The two railing planters—rectangle-shaped wire lined with cocoa matting—looked like half smirks. Part of the matting had drooped and part remained where it was supposed to be. I wasn’t sure if I could salvage the matting, but had nothing to lose, so I tried to bolster and adjust. As I propped up the drooping sides I’d rearrange the dirt.
Concentrating on my efforts I caught just a hint of motion near my hand. A small toad rather grumpily gave a half-hop, and then stopped. His beady black eyes glared at me as if to say he was not amused with my meddling. I stared back at him. Or her. How does one tell?
Either way the toad was quite comely. The coloration blended near perfectly with the soil. As I studied the toad I caught another motion to my right. For just the briefest of moments a brown mouse poked his/her head out of the cocoa matting, and then disappeared.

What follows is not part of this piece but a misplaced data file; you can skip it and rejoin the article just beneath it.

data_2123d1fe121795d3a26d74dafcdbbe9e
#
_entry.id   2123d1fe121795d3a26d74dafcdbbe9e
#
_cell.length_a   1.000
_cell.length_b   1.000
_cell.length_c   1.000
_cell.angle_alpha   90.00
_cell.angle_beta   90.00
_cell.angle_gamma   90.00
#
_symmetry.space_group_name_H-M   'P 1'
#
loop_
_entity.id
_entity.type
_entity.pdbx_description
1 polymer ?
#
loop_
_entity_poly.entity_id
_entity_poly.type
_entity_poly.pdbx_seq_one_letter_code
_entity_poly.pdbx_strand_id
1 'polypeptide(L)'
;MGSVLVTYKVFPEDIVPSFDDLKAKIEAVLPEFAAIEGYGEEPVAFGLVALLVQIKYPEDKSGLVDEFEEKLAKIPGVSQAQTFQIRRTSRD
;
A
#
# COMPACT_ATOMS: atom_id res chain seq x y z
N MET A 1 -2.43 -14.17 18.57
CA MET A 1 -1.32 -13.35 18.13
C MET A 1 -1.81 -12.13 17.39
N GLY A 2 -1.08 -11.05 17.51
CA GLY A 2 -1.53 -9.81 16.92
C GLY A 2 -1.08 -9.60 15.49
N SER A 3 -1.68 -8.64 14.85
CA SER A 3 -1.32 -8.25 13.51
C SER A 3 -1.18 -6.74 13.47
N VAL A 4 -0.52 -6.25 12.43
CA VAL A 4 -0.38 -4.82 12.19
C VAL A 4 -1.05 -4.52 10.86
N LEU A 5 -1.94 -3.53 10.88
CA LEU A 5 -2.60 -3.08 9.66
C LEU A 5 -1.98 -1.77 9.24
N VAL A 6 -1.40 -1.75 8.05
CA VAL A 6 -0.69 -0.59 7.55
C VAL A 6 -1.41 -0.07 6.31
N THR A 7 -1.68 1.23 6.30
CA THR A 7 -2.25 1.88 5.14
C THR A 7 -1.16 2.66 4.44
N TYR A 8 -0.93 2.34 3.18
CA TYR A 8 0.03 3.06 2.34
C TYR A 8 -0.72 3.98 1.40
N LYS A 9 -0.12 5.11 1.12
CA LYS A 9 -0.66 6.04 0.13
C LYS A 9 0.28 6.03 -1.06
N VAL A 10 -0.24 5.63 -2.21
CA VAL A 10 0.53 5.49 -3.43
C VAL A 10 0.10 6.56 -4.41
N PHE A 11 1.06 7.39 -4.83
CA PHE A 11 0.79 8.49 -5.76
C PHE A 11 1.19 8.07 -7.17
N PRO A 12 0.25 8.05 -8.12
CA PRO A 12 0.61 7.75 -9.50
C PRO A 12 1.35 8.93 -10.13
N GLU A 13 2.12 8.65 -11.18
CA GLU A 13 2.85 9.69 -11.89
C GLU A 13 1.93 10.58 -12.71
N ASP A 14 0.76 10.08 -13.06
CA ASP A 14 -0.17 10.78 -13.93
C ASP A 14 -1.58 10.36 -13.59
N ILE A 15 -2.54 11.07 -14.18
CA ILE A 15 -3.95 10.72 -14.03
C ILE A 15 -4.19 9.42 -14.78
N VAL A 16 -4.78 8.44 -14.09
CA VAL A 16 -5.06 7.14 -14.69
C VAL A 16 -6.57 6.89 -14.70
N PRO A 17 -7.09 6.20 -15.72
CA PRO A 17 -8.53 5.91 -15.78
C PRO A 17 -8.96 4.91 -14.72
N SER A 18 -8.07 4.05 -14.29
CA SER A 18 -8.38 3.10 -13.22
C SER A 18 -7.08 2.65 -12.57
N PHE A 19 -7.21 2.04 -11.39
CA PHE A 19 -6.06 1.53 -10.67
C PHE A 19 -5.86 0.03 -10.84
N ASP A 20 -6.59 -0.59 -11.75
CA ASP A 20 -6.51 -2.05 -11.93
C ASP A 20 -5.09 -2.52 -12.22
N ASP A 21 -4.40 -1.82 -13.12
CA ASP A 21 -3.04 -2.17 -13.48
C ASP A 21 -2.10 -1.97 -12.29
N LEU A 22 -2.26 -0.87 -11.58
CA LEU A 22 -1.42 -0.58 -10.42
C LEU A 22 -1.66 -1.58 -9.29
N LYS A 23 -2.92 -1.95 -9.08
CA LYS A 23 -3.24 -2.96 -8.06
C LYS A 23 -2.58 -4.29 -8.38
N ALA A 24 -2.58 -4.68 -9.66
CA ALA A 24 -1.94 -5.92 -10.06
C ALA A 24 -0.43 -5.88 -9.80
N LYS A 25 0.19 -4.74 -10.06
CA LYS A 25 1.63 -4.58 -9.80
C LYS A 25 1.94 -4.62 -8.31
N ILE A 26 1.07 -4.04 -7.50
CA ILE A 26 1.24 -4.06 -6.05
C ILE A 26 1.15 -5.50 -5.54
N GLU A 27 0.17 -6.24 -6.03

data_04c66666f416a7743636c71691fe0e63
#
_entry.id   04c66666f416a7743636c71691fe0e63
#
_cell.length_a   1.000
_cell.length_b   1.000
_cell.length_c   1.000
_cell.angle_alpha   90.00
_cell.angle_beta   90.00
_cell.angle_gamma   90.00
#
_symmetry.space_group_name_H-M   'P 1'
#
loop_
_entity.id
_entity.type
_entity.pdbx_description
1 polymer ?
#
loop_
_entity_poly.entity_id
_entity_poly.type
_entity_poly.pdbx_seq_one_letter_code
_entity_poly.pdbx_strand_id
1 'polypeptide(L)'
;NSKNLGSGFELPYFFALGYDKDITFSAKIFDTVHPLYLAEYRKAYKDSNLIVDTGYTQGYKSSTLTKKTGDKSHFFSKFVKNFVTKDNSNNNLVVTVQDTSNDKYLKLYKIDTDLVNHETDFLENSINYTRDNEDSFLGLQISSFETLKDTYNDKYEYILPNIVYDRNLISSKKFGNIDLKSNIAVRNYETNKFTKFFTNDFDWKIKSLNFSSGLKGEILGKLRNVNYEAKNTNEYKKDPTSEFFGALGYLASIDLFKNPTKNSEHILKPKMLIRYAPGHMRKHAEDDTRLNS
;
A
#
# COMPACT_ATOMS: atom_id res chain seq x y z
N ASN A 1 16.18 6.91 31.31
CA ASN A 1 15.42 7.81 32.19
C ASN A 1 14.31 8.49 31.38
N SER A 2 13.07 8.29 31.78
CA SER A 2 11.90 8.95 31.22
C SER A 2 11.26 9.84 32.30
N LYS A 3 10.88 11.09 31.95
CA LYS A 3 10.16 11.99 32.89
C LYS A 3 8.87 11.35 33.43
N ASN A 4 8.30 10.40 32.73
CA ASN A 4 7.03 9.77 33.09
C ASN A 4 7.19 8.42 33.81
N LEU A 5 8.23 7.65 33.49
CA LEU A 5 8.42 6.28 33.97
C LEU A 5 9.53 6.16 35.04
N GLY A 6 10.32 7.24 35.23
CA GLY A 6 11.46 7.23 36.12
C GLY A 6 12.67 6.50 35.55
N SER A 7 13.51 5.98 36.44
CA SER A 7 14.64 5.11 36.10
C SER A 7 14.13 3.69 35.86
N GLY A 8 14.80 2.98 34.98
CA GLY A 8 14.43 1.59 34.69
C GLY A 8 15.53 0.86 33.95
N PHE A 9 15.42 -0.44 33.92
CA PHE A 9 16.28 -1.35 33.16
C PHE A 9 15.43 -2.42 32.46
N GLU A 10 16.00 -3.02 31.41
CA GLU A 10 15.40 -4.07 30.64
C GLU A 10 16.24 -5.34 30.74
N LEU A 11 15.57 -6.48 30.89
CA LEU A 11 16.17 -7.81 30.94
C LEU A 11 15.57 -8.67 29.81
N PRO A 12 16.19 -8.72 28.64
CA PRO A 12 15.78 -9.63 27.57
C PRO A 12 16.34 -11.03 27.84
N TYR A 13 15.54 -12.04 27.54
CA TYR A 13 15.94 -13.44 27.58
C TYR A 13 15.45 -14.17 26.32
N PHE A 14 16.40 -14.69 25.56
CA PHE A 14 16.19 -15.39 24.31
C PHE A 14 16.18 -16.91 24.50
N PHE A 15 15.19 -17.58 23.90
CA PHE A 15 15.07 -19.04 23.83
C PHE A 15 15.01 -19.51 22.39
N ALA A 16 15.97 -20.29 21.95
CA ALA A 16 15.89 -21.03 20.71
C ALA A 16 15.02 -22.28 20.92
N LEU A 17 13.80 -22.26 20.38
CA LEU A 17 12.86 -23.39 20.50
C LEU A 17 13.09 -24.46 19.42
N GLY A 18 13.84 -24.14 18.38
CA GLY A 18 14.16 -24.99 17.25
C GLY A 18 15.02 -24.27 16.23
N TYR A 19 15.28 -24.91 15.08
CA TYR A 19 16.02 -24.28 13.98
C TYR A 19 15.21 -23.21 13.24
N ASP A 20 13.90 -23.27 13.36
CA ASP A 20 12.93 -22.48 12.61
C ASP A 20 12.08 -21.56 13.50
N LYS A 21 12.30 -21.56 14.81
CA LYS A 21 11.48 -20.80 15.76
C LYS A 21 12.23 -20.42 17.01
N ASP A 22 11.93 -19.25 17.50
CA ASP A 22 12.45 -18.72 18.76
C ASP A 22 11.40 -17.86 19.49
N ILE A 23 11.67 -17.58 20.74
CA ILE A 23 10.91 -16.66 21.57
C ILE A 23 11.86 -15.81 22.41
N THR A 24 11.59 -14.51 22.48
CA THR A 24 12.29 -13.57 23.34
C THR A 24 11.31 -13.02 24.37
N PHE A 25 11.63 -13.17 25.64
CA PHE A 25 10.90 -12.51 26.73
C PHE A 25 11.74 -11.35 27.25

Wait a minute! First of all, I can understand how a mouse could scale the railing and make a home. But the toad? Unless it has super-natural jumping skills, I don’t think so.
How did the toad get there? Why was the toad there? Was he/she a mouse-guest?
Did the mouse think, “I want to go with the toad less traveled?”
Were they a couple? Were they set up on a really bad blind date, but ultimately thought, “What the heck?” (I hear toad’s like to bar hop.) Heavy questions for a droopy flower box and my over-active imagination.
If there turns out to be some freakish moads or touse’s this spring, just remember I toad you so. Their discovery was the best part of my day.